A 19th century map of Geneva looks like an expanding puzzle. 200 years ago, on 16 March 1816, a big piece making up nearly 40 percent of present-day Geneva, was added.
19th century Geneva is marked by four important dates. The first is 31 December 1813, the date it gained independence from Napoleonic France. The second is 19 May 1815, when it became part of Switzerland.
A shadow of its current self
At this time it was much smaller than now. Covering an area of 124 square kilometers, 44% of its current area, it included only 14 of today’s 45 communes. These were the commune of Geneva – Ville de Genève as opposed to Canton de Genève, and its three neighbours: Vandoeuvres, Chênes-Bougeries and Cologny, a geographically disconnected bunch of six western communes (Satigny, Dardagny, Russin, Cartigny, Avully, Chancy), and four isolated communes: Jussy, Gy, Gentod and Cèligny, an enclave of Geneva surrounded by the canton of Vaud that is still cut off from the rest of the canton.
A bit cut off
In early 1815, Geneva ended at Chemin de l’Imperatrice on the edge of Geneva’s botanic gardens, just beyond the United Nations’ Palais des Nations.
The eight kilometres from Geneva’s border to the edge of the canton of Vaud, the Swiss border, was all part of France.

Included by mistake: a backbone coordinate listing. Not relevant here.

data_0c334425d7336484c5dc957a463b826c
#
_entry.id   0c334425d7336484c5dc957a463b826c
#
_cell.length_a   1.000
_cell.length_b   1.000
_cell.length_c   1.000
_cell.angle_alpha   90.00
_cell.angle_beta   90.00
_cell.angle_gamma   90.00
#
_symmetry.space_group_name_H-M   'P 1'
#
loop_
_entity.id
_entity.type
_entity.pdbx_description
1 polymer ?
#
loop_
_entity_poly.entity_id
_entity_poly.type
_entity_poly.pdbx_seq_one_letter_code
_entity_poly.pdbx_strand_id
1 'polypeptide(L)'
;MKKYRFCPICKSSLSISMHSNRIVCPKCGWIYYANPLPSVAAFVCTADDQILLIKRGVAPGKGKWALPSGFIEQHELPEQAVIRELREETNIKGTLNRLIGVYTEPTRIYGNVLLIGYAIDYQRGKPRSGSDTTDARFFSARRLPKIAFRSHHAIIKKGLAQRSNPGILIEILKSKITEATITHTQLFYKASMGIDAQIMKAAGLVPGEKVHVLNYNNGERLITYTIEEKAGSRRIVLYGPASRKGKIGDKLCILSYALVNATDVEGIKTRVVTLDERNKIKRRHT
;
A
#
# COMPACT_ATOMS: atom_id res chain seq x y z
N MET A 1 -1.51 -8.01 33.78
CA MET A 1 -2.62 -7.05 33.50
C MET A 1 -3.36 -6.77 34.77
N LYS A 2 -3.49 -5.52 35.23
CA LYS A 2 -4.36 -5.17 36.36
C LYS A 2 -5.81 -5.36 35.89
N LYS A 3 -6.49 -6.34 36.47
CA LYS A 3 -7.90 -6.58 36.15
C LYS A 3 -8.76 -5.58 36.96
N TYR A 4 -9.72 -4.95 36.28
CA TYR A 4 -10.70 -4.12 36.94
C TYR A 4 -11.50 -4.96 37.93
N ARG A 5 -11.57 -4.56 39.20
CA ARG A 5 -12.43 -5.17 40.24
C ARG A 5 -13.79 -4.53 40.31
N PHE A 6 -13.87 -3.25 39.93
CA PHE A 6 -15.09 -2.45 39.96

Except for the enclave of Cèligny, Geneva was part of Switzerland but not connected to it.
Breakfast in France, supper in Geneva
Geneva’s next big date was 20 November 1815.
Building on progress made at the Congress of Vienna, a treaty signed in Paris, added 49 square kilometers to Geneva, 18% of it’s current territory. On that day, the 3,343 residents of the seven communes of Versoix, Collex-Bossey, Bellevue, Pregny-Chambesy, Le Grand-Saconnex, Meyrin and Vernier had breakfast in Gex, France, and supper in the Republic of Geneva.
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These new additions lay contiguously between Geneva’s old border and the canton of Vaud. Now Geneva was connected to Switzerland.
A final growth spurt
Geneva’s fourth, and most significant border-burgeoning moment, came on 16 March 1816, when Savoy ruler Victor Emmanuel I, signed the treaty of Turin. The treaty’s negotiations, led by Charles Pictet de Rochemont, added a whopping 109 square kilometres to the canton.
The 24 new communes included a bunch of 14, lying south of the Rhône (Avusy, Laconnex, Soral, Aire-la-Ville, Bernex, Onex, Confignon, Lancy, Perly-Certoux, Bardonnex, Plan-las-Ouates, Troinex, Carouge, Veyrier), and ten on the southern side of the lake (Hermance, Anière, Corsier, Collonge-Bellerive, Meinier, Choulex, Chêne-bourg, Thônex, Pressing, Puplinge).
Une pierre deux coups
16 March 1816 was a huge day for Geneva and the 12,700 people of the 24 communes that joined. Geneva’s new residents on 20 November 1815 only became part of the canton. 1816’s new-comers simultaneously became residents of the Republic of Geneva, and of the Swiss confederation.
Now that probably warrants a double toast.
Map showing Geneva’s expansion (Tribune de Genève)
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